Positive Coaching Tips To Maintain Positive Parents-vy canis majoris

Sports-and-Recreation Most negative experiences in athletics are caused by tension between coaches and sports’ parents. Issues arise because athletes and/or parents feel like the coach is being unfair. It is human nature for athletes and their parents to overrate the athlete’s skills and potential. This over-rating leads them to feel that they deserve better treatment from the player’s coach. Unfortunately, parents and players are not always objective in their analysis and this is often the source of the tensions. Of course, there are times when athletes and parents are correct with their opinion and coaches are wrong with player assessment. Either way, unfortunate youth sports situations occur between coaches and parents.
 Part of what makes an athlete is their desire to play so coaches should not hold that attitude against them. Coaches should be sympathetic towards players who do not play as often as the regulars. 
 On the other hand, young players are often content with just being part of a team and are not upset with limited playing time. Usually, these players only be.e discontented after mom or dad start grumbling about the way the coach is treating them. Players only be.e upset with their coach after parents develop this negative attitude in the player’s mind. Players feel like they have to adopt the same negative attitude towards the coach. 

 Many negative parent/coach situations can be minimized with the following positive coaching tips. Most of these suggestions, when done at the very beginning of the season, can keep parents positive towards the coach throughout the season. 

Positive Coaching Tips to Maintain Positive Parents 1. Provide team parents background information about all team coaches, especially about their playing and coaching experience related to the particular sport. Honesty about coach’s background is mandatory, of course.) 2. Express philosophy of coaching. The three ultimate objectives are winning, player development and fun. Specifically state where coaches stand on these three objectives. All coaches should have developing skills and fun as an objective. Having to deal with winning and losing will create many teaching moments that will be important for kids to learn. 3. Team goals and individual plans for player improvement should be mapped out. Good coaches will detail how they plan on achieving these goals.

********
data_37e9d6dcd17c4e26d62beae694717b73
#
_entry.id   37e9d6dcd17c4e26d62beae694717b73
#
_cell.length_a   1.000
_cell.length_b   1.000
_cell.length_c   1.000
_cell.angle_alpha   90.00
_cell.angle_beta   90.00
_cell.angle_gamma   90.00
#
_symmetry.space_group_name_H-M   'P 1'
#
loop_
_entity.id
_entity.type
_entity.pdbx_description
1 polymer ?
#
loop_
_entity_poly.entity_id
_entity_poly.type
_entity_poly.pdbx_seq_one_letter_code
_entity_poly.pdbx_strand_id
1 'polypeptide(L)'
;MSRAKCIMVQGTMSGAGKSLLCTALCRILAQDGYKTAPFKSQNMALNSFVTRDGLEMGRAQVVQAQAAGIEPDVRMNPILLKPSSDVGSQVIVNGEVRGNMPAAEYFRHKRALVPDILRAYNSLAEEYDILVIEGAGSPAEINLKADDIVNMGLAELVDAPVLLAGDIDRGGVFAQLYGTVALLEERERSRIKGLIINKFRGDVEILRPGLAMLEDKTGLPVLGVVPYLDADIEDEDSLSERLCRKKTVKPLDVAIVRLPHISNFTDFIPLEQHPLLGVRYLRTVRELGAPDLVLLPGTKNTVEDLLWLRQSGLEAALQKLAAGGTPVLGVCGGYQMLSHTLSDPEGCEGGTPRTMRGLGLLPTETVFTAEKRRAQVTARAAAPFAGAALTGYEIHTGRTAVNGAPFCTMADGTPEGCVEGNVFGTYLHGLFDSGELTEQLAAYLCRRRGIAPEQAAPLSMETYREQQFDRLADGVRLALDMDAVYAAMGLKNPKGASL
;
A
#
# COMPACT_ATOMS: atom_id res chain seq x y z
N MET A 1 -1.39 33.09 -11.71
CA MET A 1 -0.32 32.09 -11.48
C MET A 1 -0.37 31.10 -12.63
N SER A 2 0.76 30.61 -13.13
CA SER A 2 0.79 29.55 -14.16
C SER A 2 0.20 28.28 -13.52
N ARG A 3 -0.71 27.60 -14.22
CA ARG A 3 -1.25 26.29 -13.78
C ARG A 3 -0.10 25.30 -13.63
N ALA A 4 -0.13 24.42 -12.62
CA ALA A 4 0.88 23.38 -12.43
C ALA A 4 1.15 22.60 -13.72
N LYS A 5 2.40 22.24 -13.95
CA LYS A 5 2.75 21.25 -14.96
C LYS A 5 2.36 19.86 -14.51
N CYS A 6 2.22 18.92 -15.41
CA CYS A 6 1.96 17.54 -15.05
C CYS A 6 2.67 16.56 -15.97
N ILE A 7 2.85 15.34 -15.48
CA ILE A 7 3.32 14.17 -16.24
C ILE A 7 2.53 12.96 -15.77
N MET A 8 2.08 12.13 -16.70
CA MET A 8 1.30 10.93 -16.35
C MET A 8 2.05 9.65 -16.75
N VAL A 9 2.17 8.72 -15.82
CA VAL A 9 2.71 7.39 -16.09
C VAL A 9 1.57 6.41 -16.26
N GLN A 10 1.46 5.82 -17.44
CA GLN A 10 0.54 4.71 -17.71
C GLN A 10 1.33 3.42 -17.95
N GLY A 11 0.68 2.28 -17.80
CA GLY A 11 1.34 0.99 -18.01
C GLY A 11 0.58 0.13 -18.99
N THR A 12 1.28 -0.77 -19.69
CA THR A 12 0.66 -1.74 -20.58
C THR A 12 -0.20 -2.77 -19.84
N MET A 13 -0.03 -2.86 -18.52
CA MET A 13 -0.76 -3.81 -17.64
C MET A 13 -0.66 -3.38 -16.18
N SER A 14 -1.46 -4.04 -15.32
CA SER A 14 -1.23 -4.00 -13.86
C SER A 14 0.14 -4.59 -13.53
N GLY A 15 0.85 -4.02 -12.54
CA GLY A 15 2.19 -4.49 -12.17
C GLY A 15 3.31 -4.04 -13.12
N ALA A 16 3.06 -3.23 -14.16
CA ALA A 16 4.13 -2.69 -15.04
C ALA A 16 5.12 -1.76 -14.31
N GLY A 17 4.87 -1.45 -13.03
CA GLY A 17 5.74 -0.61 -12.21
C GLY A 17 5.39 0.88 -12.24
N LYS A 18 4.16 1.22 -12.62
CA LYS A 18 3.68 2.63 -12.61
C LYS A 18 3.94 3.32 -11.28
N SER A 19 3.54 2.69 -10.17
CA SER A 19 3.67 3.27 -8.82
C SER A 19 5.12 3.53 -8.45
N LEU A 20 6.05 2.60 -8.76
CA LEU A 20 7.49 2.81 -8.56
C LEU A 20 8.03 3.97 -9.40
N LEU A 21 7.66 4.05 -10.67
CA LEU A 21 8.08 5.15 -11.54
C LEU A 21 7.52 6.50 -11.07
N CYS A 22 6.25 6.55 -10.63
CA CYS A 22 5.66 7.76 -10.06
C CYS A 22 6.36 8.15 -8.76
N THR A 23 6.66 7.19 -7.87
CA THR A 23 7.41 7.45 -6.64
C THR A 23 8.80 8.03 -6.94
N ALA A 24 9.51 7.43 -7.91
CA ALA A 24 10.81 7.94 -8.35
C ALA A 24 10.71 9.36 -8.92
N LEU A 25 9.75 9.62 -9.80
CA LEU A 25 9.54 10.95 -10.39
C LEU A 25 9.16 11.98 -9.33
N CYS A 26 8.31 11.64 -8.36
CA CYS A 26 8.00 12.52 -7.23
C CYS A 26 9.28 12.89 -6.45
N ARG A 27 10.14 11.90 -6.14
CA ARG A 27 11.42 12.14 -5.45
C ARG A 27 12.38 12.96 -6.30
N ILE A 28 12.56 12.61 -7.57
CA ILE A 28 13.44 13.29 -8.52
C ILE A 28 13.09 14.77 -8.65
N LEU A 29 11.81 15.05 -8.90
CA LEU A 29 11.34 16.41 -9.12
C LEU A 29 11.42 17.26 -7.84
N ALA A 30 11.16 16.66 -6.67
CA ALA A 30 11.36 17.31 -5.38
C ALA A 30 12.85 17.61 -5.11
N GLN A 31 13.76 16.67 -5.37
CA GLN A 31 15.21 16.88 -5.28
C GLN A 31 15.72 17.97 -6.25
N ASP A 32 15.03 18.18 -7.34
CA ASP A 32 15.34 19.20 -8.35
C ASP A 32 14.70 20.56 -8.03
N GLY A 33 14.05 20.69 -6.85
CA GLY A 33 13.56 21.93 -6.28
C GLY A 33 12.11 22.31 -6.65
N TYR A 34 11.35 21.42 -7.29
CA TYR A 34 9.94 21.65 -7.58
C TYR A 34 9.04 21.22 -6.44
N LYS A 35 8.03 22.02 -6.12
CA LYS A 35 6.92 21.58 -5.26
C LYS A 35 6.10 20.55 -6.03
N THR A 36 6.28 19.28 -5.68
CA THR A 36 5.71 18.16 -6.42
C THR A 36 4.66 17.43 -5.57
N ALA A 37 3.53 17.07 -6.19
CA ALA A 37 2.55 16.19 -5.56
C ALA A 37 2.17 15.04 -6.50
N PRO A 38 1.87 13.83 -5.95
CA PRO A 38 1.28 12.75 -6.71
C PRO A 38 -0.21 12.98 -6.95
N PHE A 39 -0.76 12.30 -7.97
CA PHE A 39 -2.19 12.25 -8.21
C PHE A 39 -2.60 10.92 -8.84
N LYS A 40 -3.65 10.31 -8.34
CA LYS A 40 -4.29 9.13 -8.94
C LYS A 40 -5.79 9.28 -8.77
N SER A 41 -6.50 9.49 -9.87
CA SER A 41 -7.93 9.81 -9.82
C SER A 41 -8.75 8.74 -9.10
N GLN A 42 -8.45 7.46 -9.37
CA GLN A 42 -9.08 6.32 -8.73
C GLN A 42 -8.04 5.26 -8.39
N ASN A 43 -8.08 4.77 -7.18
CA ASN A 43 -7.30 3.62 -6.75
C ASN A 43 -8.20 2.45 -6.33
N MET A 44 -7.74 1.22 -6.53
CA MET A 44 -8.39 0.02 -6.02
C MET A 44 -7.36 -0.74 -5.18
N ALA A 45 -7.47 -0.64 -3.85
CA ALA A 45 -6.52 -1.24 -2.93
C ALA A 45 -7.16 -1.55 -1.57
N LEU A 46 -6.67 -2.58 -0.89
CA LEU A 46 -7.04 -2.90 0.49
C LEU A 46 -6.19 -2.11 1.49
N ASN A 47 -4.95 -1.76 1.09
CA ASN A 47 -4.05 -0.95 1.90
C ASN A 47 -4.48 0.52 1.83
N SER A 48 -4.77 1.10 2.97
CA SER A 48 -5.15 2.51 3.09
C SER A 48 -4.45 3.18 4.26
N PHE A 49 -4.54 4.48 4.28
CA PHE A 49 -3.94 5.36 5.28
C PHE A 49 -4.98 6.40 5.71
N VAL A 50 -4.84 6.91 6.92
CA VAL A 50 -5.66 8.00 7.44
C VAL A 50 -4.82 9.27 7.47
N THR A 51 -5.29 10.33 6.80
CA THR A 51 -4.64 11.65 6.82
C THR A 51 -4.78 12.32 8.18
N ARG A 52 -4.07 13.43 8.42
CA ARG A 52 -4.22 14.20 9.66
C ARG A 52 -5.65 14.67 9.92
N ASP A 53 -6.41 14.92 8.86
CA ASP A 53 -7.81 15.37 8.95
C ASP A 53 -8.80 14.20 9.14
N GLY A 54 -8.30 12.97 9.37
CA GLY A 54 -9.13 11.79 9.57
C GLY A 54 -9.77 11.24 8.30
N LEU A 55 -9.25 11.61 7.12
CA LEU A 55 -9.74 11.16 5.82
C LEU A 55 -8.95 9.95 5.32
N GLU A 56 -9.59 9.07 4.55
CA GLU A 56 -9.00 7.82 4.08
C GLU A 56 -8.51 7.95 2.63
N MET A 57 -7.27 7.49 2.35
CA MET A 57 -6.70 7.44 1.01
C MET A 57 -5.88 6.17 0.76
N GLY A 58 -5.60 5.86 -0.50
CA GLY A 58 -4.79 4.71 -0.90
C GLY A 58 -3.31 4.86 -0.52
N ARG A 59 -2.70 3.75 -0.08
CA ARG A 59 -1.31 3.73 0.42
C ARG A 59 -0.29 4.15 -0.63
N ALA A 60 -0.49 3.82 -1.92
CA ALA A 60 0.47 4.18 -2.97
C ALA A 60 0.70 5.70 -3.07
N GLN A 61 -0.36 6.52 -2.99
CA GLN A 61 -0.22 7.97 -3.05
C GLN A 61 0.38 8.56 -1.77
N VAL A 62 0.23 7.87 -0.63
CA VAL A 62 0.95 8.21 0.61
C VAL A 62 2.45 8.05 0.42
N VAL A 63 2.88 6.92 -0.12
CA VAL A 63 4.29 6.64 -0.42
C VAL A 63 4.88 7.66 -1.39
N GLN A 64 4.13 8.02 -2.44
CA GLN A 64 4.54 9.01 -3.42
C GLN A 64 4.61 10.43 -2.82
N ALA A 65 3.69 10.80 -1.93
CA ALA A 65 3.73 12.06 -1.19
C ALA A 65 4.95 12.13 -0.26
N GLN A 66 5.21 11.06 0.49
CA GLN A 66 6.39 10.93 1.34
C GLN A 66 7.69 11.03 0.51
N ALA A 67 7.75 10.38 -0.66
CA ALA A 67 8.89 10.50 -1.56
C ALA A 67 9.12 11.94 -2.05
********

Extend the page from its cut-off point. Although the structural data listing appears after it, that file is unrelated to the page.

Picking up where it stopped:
4. Discuss philosophy about playing time and positions played. For example, will players have to earn their position on the field or will coaches rotate players equally? Give parents a chance to ask questions, and make sure answers are clearly understood. Be sure to recognize and discuss the objectives of the league and level at which the team is playing. 5. Listen and discuss the parent’s objectives for their own kids. Sports parents who have obvious differences in objectives than the coaches may have to look for another team for their kid, if they cannot .e to an understanding. 6. Discuss when and how coaches can be approached during the season so there are no public confrontations. Encourage parents to discuss any concerns away from others, especially out of players’ view. There will be issues that arise from time to time, but letting parents know that disagreements will be handled in a civil way, away from the players, is crucial. 7. Coaches should have a set policy when players miss games and practices. 8. Effective .munication is the key to averting problems – make sure parents inform their kids about the coaches’ philosophies. 9. As mentioned, tensions only develop after parents begin to express discontent in front of their sons and daughters. Insisting that parents approach coaches before getting upset and expressing that displeasure at home is essential to keeping players from be.ing unhappy about their coach. Finally, it is important that coaches fulfill his or her philosophy that was initially expressed. Changing philosophy in the middle of the season will create problems. If a coach feels a philosophy change is totally necessary, they must discuss possible change with all parents first. About the Author: Playing major league baseball – sweet; helping kids – priceless." Jack Perconte has dedicated his post major league baseball career to helping youth and their parents get through the challenging world of youth sports. He shares his playing, coaching and parenting experiences in his books, The Making of a Hitter and Raising an Athlete Read more at 相关的主题文章: